Mural in the Charlotte Amalie, Virgin Islands post office by Stevan Dohanos.
Winter Sports mural in Kewaunee, WI, by Paul Faulkner in 1940.

The controversy was of particularly acute in Arkansas. For seven decades following the Civil War, Arkansas had been perceived as the epitome of poverty and illiteracy by the rest of the nation. Many Arkansans had dealt with hardship and tribulation on a daily basis and the coming of the Depression had not made life easier. Although the sketches of such renowned artists as Thomas Hart Benton and Joseph P. Vorst were based on actual events and people encountered during their travels across the state, they sometimes focused on the worst aspects of life in these rural towns.[4]

This was not the legacy that Arkansans wished to leave their children and grandchildren. They wanted the murals to give hope to the younger generation in overcoming adversity, and provide inspiration for a brighter future with better things to come. In some instances, artists were asked to submit multiple drawings before being accepted by the community.[1] When approval was given by the local residents on the artists’ final sketches, work on the murals proceeded, much to the satisfaction of all those involved.[3]

In Arkansas 19 post offices received murals, with two post offices, one in Berryville, Carroll County and the another in Monticello, Drew County, receiving sculpture.[4]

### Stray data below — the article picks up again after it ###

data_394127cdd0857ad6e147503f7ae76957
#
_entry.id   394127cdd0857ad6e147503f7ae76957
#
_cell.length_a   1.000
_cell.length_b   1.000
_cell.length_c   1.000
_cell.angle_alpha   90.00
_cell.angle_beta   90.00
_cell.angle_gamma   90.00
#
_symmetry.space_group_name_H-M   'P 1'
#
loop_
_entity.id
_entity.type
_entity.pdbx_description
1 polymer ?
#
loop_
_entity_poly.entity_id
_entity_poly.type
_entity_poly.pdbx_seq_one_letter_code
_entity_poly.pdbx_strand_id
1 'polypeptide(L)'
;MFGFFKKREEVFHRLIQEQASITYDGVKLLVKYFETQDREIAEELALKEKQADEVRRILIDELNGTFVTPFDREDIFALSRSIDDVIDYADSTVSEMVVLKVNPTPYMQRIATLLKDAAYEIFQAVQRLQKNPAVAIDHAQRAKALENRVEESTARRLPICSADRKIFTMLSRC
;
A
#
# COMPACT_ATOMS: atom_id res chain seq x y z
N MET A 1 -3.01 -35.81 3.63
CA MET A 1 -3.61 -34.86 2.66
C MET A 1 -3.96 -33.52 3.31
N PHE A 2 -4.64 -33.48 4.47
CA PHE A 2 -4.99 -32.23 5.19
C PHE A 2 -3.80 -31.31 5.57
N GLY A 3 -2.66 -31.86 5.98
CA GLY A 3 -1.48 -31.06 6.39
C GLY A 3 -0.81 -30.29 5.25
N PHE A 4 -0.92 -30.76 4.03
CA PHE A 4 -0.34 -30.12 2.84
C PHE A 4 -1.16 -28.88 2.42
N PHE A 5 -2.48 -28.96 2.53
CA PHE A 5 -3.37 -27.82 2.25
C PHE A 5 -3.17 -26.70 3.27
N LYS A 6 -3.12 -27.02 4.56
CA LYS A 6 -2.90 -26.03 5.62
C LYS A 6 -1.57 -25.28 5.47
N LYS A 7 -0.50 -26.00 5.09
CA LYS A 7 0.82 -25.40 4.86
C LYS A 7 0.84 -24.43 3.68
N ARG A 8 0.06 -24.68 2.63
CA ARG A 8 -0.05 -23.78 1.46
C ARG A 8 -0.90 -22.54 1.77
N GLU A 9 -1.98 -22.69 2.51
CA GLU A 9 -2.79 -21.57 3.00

Artists who contributed murals[edit]

see List of United States post office murals

Further reading[edit]

References[edit]

  1. ^ a b c d e Marling, Karal Ann (1982). Wall to Wall America: Post Office Murals in the Great Depression. Minneapolis: University of Minnesota Press. 
  2. ^ a b Broun, Elizebeth. "Exhibitions/American Art". americanart.si.edu. Smithsonian American Art Museum. Retrieved 23 September 2014. 
  3. ^ a b Park, Marlene; Martkowitz, Gerald (1984). Democratic Vistas: Post Office Art in the New Deal. Philadelphia: Temple University Press. 
  4. ^ a b c Smith, Sandra Taylor; Christ, Mark E. Arkansas Post Offices and the Treasury Department's Section Art Program, 1935-1942. Little Rock: Arkansas Historic Preservation Program. Retrieved 23 September 2014. 
  5. ^ Parisi, Phillip (2004). The Texas Post Office Murals: Art for the People. College Station: Texas A&M University Press. 
  6. ^ a b c d e Murals. "Living New Deal". livingnewdeal.org. p. 1. Retrieved 11 December 2014. 
  7. ^ "Indians at the Post Office". postalmuseum.si.edu. Smithsonian Institute. Retrieved 9 December 2014. 
  8. ^ "File:Laying the Cornerstone of Old East.jpg". Retrieved 9 December 2014. 
  9. ^ a b c d e Introduction. "Indians at the Post Office". postal museum.si.edu. Smithsonian Institute. Retrieved 11 December 2014. 
  10. ^ a b c d "Mural-2/38". livingnewdeal.org. Living New Deal. p. 2. Retrieved 11 December 2014. 
  11. ^ Carlisle, John C., “A Simple and Vital Design: The Story of the Indiana Post Office Murals”, Indiana Historical Society, Indianapolis, 1995 p34-35
  12. ^ Petteys, Chris, “Dictionary of Women Artists: An international dictionary of women ratites born before 1900”, G.K. Hall & Co., Boston, 1985
  13. ^ "Abbeville Museum (former Post Office)". livingnewdeal.org. Living New Deal. Retrieved 9 December 2014. 
  14. ^ ""Pony Express" Mural". livingnewdeal.org. Living New Deal. Retrieved 9 December 2014. 
  15. ^ Carlisle, John C., “A Simple and Vital Design: The Story of the Indiana Post Office Murals”, Indiana Historical Society, Indianapolis, 1995